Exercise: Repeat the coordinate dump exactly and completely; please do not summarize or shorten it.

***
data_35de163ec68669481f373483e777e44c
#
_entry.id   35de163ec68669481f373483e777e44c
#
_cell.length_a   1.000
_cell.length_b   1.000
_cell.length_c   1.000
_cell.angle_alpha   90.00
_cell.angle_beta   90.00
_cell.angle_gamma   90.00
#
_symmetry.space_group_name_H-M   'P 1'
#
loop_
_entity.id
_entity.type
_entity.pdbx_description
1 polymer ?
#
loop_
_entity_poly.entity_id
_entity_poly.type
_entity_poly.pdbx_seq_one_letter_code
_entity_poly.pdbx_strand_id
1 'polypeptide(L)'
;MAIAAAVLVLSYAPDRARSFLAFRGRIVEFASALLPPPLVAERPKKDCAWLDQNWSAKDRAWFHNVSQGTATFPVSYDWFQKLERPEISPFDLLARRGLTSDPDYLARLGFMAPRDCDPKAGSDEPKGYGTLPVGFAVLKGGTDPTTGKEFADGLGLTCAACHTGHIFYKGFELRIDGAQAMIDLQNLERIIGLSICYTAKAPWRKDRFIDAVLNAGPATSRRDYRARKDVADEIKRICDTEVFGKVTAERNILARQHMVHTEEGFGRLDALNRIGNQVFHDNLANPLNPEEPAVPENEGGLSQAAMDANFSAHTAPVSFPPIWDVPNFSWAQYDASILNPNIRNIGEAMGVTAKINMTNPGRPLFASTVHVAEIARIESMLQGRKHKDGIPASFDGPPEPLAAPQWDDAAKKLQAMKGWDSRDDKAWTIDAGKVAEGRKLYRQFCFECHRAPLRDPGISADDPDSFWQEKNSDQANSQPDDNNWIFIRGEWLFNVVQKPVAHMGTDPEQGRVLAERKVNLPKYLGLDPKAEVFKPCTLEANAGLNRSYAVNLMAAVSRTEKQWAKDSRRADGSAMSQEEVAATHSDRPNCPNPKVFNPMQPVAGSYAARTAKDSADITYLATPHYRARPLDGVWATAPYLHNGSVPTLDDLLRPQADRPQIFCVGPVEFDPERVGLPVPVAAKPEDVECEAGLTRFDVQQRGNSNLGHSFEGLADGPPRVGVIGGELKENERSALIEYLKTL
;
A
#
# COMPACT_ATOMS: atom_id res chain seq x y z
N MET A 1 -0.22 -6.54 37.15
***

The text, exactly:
data_35de163ec68669481f373483e777e44c
#
_entry.id   35de163ec68669481f373483e777e44c
#
_cell.length_a   1.000
_cell.length_b   1.000
_cell.length_c   1.000
_cell.angle_alpha   90.00
_cell.angle_beta   90.00
_cell.angle_gamma   90.00
#
_symmetry.space_group_name_H-M   'P 1'
#
loop_
_entity.id
_entity.type
_entity.pdbx_description
1 polymer ?
#
loop_
_entity_poly.entity_id
_entity_poly.type
_entity_poly.pdbx_seq_one_letter_code
_entity_poly.pdbx_strand_id
1 'polypeptide(L)'
;MAIAAAVLVLSYAPDRARSFLAFRGRIVEFASALLPPPLVAERPKKDCAWLDQNWSAKDRAWFHNVSQGTATFPVSYDWFQKLERPEISPFDLLARRGLTSDPDYLARLGFMAPRDCDPKAGSDEPKGYGTLPVGFAVLKGGTDPTTGKEFADGLGLTCAACHTGHIFYKGFELRIDGAQAMIDLQNLERIIGLSICYTAKAPWRKDRFIDAVLNAGPATSRRDYRARKDVADEIKRICDTEVFGKVTAERNILARQHMVHTEEGFGRLDALNRIGNQVFHDNLANPLNPEEPAVPENEGGLSQAAMDANFSAHTAPVSFPPIWDVPNFSWAQYDASILNPNIRNIGEAMGVTAKINMTNPGRPLFASTVHVAEIARIESMLQGRKHKDGIPASFDGPPEPLAAPQWDDAAKKLQAMKGWDSRDDKAWTIDAGKVAEGRKLYRQFCFECHRAPLRDPGISADDPDSFWQEKNSDQANSQPDDNNWIFIRGEWLFNVVQKPVAHMGTDPEQGRVLAERKVNLPKYLGLDPKAEVFKPCTLEANAGLNRSYAVNLMAAVSRTEKQWAKDSRRADGSAMSQEEVAATHSDRPNCPNPKVFNPMQPVAGSYAARTAKDSADITYLATPHYRARPLDGVWATAPYLHNGSVPTLDDLLRPQADRPQIFCVGPVEFDPERVGLPVPVAAKPEDVECEAGLTRFDVQQRGNSNLGHSFEGLADGPPRVGVIGGELKENERSALIEYLKTL
;
A
#
# COMPACT_ATOMS: atom_id res chain seq x y z
N MET A 1 -0.22 -6.54 37.15